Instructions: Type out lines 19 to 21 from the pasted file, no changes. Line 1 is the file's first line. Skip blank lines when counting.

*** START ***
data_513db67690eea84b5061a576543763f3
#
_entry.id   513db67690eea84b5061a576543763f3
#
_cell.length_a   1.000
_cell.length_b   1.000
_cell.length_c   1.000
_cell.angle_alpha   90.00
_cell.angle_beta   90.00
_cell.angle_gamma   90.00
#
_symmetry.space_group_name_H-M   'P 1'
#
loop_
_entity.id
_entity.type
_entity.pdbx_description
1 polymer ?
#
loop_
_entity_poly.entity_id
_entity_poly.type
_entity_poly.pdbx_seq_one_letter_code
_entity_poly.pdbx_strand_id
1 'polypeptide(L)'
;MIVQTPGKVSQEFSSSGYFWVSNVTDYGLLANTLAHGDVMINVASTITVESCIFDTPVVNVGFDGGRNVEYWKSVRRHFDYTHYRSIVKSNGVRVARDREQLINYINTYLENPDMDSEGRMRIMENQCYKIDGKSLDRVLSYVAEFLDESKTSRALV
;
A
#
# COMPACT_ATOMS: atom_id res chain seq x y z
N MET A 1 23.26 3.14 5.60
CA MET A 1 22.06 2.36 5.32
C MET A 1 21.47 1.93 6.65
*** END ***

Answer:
#
loop_
_entity_poly.entity_id